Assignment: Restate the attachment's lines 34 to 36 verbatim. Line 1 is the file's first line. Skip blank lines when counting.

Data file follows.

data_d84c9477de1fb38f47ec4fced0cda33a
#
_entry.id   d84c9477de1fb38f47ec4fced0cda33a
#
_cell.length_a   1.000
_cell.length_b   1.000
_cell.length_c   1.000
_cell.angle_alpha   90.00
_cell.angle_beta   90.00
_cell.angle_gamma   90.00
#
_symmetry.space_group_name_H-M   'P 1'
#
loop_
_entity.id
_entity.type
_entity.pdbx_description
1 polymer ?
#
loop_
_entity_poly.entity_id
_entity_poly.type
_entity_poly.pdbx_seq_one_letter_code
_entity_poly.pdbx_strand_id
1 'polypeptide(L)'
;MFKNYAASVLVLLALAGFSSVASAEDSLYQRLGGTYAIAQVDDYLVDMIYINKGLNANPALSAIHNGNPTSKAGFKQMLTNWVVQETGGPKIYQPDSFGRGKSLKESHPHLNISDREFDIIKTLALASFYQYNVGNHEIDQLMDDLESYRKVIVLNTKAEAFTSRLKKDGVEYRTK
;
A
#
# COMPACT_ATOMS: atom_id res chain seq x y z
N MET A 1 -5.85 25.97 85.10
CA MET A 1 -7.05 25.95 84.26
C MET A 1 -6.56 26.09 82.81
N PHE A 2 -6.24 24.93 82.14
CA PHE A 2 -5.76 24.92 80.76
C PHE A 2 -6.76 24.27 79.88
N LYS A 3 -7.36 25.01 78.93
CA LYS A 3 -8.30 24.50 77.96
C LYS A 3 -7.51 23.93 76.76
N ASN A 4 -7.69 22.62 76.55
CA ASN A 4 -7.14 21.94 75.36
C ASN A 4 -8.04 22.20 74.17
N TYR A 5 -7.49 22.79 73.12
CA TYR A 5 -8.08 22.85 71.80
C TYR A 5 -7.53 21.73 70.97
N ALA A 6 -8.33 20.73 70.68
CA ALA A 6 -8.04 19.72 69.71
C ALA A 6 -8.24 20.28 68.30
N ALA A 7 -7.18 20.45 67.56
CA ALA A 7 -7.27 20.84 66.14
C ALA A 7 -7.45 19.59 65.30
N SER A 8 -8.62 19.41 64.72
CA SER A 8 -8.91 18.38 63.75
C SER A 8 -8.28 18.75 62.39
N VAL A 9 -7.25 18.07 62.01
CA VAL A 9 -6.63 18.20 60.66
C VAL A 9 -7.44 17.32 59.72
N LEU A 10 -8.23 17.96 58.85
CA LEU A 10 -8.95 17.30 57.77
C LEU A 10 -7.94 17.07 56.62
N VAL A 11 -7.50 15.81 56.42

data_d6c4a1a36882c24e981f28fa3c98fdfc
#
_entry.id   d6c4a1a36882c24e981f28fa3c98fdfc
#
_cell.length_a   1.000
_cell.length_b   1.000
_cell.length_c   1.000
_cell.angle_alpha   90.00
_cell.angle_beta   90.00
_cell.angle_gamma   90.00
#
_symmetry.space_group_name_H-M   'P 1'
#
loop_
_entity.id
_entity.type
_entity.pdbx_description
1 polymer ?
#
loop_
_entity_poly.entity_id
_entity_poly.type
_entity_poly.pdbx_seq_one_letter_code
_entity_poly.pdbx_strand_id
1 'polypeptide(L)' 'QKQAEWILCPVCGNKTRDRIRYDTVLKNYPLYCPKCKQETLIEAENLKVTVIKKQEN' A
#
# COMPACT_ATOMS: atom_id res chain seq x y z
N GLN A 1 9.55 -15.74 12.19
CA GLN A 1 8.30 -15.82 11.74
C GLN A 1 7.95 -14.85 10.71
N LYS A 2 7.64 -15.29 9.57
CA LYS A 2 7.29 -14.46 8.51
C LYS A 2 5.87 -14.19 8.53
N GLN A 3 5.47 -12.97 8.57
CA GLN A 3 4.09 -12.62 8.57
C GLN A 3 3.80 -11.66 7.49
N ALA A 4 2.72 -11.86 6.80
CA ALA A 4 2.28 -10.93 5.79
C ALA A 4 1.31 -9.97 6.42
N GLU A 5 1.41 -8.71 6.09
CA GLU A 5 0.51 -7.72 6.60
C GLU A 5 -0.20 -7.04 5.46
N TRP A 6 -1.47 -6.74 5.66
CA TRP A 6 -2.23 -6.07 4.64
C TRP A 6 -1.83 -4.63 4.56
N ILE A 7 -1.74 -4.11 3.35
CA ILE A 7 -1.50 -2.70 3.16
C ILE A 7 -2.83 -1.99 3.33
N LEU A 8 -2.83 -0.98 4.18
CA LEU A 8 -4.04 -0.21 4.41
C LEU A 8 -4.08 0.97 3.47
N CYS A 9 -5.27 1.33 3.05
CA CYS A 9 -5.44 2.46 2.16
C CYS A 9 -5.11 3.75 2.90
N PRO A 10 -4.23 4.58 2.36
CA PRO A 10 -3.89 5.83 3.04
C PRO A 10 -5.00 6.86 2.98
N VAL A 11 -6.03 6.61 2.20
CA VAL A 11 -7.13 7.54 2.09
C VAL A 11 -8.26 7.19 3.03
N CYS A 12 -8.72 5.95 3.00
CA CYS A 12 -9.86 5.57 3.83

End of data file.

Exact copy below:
N PHE A 2 -6.24 24.93 82.14
CA PHE A 2 -5.76 24.92 80.76
C PHE A 2 -6.76 24.27 79.88